Today San Antonio honors the legacy of Dr. Martin Luther King Jr. with what many consider one of the largest MLK marches in the nation. With an expected crowd of over 120,000, it’s hard to dispute that claim. But today, when I asked a friend who has lived on the Eastside if he was going to the March, he had an interesting reply. He said, “When it’s all over and people pack up their signs and all the buses leave, the dogs come back out, the drug dealers go right back to the street corners, the ladies prance up and down the streets, and the gunshots ring out again in the night.” His point was simple; why join something that seems like more of a “feel good” show than a call to action?
Recently, a New York Times article speculated about the possibility that Pres. Obama’s presidential library could end up at Columbia University in NYC if a land ownership dispute is not resolved in Chicago. At issue is a concern by the library’s foundation that the potential site would be on land controlled by the Chicago Parks District, not the University of Chicago or the City of Chicago. To me, changing the venue to NYC would be a wrong move and uncharacteristic of the role presidential libraries play in our nation. But, as always, there’s more to the story and I decided to dig into that story.
There has been quite a bit of press lately regarding campaign contributions. In fact, one candidate for the SD-26 race, Trey Martinez-Fischer, seems to have made it his mission to call out another candidate, Jose Menendez, for a double standard of sorts regarding allegiance. The issue is contributions from Texans for Lawsuit Reform, a PAC focused on tort reform, something trial lawyers seem to hate with a vengeance. But just as Jesus warned the Pharisees, “let he who is without sin cast the first stone.” If that were the case, Martinez-Fischer would be in a big heap of trouble trying to accuse Menendez.
My inner data nerd kicked in last night and I decided to pull the campaign finance data for the special elections for the SD-26 and HD-123 races in San Antonio. After all, I had been blitzed by Trey Martinez-Fischer ads showing how much he cared for San Antonio and how his roots are deep in this city. Then I saw where he had raised close to $800,000 for this special election, outpacing not only his nearest opponent, but all candidates combined in both races by a 2 to 1 margin. So I decided to run the numbers to see where this jackpot of money came from and the results were pretty startling.
By now, you’ve probably had your fill of the Uber, Lyft, taxi, horse and buggy, river barge, jitney debate in San Antonio. After Thursday’s 7-2 vote on the matter, it’s pretty much done for a while. Whether the TNCs pull out of the city has yet to be determined. San Antonio isn’t like most cities in the nation since we have not only a thriving tourist industry, but is recognized as a convention or business destination. That’s a lot of money to leave on the table. But the real question that has to be asked is why it had to end up like it did?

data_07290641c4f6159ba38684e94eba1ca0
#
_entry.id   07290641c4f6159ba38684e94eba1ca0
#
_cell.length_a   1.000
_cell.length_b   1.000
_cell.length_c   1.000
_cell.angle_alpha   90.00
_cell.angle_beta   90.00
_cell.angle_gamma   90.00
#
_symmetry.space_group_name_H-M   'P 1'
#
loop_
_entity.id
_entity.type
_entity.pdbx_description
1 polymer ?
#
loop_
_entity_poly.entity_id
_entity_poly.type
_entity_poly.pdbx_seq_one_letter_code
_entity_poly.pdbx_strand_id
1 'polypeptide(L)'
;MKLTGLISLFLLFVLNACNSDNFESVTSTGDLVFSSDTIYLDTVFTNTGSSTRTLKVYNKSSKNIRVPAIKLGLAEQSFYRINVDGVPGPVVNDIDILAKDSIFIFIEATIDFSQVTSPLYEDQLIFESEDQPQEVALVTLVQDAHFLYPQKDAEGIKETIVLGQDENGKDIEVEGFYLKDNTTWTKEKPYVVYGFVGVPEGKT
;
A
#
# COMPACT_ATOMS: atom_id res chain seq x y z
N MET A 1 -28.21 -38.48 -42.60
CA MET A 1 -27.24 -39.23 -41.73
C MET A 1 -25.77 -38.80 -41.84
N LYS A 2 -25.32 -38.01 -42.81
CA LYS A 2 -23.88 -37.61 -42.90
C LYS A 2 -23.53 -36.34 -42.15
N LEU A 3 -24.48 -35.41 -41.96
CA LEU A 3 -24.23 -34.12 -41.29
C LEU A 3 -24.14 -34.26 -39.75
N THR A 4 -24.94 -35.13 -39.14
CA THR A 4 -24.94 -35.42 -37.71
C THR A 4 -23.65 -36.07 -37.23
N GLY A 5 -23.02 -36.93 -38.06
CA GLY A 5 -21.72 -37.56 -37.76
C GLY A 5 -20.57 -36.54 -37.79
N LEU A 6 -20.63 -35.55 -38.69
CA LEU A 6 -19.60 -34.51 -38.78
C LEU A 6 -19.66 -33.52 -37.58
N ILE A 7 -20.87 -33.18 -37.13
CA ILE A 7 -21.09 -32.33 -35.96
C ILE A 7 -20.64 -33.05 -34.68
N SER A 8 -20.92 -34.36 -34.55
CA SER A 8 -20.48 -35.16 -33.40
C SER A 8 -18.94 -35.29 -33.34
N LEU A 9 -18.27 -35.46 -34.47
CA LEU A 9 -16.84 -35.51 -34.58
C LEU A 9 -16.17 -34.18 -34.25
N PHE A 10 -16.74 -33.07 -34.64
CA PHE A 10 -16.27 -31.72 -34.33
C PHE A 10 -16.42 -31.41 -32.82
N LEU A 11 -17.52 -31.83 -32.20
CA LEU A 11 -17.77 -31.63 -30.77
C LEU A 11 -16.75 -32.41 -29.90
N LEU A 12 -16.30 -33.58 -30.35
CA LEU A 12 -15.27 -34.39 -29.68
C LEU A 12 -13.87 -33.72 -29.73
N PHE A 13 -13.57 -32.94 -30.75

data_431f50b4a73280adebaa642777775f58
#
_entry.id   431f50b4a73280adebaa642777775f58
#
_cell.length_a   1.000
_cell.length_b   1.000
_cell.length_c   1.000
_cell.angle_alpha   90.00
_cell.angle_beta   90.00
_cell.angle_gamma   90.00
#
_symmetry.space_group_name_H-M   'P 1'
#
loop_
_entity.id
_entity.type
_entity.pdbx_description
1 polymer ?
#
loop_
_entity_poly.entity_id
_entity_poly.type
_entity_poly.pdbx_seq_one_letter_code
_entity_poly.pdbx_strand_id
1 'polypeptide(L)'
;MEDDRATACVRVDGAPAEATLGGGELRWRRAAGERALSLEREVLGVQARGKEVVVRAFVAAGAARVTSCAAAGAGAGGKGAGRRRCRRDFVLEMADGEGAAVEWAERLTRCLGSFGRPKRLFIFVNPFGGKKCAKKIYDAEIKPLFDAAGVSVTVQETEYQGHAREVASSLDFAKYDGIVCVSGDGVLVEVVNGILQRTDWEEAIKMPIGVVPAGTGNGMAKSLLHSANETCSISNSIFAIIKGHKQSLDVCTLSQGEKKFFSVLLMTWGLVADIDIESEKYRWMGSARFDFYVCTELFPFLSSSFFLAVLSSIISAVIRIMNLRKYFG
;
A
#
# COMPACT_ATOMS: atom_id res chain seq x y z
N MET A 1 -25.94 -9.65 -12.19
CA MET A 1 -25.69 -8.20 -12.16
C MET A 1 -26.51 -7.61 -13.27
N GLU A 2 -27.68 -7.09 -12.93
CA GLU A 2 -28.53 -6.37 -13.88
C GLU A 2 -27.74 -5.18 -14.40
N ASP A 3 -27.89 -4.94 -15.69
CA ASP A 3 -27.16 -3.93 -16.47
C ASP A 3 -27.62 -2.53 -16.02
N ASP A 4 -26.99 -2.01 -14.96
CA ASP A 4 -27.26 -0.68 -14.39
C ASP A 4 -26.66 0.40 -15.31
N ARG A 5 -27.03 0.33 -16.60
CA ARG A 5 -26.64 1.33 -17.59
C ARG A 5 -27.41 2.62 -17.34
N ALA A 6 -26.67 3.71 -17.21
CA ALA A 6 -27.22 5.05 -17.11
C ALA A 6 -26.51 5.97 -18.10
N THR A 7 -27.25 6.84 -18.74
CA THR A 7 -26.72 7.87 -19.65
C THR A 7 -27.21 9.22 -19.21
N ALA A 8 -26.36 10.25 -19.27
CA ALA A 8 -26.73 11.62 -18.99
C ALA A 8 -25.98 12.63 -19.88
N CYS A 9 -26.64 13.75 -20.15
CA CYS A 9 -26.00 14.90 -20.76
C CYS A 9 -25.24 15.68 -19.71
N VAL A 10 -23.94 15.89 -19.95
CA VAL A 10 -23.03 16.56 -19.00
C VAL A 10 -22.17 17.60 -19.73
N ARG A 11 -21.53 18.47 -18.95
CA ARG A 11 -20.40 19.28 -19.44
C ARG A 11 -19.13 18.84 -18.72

Today, City Council picked their three applicants to consider for a successor for the unexpired District 1 seat. While I have thoughts about the selection of those three, that’s not for me to explore publicly. But I can say that one man seeking that office took me on a journey that gave me faith in people committed to public service. When he called me over a week ago to express his interest, never did I ever think I’d get to watch and work with someone as committed to the task of serving the people as Gavin Rogers. Even though he was not selected in that top three, he’s definitely in the top three of those he met.
Last night Sen. Leticia Van de Putte answered the question that has been outstanding since the November election – whether she was going to run for mayor or not. Citing encouragement from political and community leaders, Van de Putte has decided to exit the Senate at the beginning of the session to run for mayor of San Antonio in the May 2015 municipal election. Her decision comes after being recently defeated in the Lieutenant Governor by Sen. Dan Patrick, a staunch conservative. Now the question is if voters will give her a second chance to serve in what is expected to be a crowded field of candidates.